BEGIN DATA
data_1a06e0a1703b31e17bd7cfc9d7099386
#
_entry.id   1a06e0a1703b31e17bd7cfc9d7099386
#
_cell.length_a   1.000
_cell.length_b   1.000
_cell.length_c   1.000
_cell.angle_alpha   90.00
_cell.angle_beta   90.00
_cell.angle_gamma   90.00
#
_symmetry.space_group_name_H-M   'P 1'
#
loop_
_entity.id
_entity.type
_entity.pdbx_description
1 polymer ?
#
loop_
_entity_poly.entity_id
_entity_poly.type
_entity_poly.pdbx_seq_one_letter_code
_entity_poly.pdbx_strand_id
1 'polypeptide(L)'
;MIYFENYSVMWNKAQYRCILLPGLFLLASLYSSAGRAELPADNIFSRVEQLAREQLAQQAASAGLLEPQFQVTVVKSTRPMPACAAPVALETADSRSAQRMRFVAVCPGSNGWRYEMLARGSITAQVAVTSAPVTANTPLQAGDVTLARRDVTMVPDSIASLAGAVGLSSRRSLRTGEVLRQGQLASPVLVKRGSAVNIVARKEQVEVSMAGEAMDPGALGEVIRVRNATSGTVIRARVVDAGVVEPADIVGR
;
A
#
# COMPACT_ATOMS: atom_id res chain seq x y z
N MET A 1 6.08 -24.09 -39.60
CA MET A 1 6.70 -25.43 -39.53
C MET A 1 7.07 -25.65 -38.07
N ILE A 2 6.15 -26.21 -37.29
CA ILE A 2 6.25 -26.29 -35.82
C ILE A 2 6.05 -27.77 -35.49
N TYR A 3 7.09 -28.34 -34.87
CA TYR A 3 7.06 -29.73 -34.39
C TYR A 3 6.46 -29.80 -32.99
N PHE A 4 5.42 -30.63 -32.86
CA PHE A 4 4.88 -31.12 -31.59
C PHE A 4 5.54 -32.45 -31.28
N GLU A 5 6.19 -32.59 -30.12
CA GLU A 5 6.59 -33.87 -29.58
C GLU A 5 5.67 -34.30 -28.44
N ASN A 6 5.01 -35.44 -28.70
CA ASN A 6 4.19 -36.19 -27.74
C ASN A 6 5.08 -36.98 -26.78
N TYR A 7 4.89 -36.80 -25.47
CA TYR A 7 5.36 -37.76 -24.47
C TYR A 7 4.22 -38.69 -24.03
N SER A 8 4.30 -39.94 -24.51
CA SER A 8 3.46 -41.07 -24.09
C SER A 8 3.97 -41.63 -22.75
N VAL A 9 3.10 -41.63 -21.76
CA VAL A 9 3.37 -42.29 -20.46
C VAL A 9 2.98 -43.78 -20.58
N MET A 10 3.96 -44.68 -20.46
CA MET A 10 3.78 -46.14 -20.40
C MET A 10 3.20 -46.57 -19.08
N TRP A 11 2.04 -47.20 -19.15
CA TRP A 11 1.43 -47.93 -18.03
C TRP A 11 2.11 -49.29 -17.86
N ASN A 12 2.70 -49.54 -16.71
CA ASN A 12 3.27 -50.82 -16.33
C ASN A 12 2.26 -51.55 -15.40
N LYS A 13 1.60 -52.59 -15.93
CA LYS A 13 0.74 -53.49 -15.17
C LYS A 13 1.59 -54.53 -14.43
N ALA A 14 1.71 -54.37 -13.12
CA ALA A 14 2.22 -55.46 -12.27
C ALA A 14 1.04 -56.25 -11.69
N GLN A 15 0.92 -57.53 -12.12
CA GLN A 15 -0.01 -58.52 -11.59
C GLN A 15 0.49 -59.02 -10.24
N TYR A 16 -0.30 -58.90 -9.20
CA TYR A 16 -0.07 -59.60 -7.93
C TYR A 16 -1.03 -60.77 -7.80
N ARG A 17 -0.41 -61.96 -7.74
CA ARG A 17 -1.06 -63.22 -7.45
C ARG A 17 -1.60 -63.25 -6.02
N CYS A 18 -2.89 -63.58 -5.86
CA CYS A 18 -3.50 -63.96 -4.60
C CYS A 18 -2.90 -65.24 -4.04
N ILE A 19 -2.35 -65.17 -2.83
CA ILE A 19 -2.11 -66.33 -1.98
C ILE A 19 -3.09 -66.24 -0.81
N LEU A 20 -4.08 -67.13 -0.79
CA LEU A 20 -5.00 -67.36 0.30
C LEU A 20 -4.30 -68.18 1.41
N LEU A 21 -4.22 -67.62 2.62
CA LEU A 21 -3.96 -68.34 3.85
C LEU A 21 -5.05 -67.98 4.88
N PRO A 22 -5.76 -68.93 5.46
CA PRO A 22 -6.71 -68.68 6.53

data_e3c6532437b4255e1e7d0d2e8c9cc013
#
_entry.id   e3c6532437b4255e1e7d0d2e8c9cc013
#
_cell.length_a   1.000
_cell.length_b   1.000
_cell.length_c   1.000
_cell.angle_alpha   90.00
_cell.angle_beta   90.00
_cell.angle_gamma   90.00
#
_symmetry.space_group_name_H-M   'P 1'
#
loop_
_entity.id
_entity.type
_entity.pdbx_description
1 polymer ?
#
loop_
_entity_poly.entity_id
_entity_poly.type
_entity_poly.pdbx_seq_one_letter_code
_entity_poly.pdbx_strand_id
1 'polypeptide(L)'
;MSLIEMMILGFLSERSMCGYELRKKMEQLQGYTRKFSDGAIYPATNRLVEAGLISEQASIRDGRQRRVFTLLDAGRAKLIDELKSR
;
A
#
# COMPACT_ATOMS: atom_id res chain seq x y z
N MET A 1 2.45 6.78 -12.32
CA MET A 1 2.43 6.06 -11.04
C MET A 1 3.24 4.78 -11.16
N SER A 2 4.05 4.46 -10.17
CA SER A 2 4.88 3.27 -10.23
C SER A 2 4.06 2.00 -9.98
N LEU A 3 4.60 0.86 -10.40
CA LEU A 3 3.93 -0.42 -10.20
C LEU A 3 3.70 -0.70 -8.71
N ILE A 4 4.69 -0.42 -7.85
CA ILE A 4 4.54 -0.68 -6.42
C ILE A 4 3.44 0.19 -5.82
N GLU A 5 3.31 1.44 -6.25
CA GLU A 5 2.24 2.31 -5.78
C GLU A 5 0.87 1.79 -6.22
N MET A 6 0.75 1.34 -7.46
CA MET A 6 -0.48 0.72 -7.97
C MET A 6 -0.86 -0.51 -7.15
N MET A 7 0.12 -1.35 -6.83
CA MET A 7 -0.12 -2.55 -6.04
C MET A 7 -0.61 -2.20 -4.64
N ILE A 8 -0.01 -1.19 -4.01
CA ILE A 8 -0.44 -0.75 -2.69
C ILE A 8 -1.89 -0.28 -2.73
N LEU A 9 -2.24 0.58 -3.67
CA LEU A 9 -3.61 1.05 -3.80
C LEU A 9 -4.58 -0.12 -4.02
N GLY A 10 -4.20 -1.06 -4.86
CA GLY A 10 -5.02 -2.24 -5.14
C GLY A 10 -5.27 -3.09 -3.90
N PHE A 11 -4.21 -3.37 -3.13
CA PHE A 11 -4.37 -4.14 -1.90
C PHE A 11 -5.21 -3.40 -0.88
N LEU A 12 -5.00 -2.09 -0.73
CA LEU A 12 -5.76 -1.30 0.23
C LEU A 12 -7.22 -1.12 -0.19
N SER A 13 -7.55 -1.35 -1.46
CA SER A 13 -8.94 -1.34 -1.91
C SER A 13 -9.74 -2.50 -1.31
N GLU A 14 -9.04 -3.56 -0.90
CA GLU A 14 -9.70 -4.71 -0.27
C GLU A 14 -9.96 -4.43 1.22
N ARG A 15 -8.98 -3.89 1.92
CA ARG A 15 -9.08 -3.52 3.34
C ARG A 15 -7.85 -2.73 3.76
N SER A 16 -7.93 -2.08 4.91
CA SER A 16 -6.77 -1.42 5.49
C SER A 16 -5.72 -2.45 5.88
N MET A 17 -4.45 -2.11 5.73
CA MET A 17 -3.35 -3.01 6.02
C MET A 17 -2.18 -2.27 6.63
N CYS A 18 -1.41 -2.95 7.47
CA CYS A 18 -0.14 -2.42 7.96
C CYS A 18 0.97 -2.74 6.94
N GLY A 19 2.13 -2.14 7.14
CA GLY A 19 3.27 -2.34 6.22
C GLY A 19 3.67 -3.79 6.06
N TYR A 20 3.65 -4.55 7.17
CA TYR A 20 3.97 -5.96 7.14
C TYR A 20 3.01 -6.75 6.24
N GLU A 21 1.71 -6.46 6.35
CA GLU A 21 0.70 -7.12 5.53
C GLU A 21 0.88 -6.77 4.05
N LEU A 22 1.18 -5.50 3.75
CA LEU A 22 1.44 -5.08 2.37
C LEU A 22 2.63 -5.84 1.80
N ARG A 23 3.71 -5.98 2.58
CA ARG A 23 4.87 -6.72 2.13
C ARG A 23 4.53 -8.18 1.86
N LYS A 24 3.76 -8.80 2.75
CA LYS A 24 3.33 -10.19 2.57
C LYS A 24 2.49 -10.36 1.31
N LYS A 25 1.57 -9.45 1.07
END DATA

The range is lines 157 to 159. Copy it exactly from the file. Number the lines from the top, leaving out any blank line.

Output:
CA PHE A 11 -4.37 -4.14 -1.90
C PHE A 11 -5.21 -3.40 -0.88
N LEU A 12 -5.00 -2.09 -0.73